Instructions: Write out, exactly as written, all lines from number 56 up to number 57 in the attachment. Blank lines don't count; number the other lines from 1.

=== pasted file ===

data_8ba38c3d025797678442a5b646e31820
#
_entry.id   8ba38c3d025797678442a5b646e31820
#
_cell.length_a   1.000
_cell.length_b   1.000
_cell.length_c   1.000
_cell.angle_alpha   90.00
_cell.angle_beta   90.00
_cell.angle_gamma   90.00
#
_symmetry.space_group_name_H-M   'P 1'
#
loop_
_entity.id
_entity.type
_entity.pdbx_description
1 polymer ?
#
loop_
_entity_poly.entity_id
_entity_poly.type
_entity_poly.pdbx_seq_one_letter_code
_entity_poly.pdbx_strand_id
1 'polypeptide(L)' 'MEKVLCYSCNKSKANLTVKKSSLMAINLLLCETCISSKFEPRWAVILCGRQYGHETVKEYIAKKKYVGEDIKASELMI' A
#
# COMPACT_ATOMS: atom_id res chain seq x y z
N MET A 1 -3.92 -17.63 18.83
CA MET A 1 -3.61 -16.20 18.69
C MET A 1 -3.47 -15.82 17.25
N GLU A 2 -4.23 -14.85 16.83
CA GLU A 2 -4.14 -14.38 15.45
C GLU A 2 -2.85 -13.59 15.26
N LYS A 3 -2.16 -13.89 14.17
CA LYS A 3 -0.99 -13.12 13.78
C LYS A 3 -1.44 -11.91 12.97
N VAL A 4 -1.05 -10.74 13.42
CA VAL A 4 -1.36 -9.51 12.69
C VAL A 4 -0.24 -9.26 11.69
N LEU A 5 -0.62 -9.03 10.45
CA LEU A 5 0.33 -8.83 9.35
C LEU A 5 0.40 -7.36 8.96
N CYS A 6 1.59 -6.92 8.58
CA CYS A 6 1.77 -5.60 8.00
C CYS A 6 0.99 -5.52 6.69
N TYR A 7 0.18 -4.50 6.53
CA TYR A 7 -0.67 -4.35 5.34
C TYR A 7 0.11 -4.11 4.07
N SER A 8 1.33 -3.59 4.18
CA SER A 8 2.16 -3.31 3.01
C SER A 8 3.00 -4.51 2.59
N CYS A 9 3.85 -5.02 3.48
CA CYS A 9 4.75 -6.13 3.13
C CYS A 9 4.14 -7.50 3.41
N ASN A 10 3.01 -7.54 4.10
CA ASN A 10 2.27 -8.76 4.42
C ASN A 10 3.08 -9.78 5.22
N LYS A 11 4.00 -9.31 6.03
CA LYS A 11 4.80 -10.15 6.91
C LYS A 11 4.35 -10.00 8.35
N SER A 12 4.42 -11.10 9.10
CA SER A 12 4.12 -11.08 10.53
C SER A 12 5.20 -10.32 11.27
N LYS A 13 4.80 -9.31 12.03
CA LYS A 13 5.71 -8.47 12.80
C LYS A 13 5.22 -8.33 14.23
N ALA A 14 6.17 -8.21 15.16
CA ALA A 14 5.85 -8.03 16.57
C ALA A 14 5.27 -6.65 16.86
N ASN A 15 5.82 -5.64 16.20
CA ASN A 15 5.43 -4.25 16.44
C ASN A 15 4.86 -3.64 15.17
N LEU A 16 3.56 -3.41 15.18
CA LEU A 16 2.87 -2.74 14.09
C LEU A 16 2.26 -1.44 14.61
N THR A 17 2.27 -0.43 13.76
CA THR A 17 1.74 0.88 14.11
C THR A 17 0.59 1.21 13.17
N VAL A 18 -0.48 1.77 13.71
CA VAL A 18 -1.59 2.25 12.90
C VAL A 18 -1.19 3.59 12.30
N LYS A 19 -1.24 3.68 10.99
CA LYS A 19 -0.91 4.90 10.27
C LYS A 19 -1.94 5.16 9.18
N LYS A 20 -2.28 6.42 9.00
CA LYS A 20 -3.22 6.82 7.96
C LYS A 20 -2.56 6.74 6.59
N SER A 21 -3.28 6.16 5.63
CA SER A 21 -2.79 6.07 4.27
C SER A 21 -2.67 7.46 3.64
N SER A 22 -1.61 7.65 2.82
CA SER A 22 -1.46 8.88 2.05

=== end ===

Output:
CA ASN A 10 2.27 -8.76 4.42
C ASN A 10 3.08 -9.78 5.22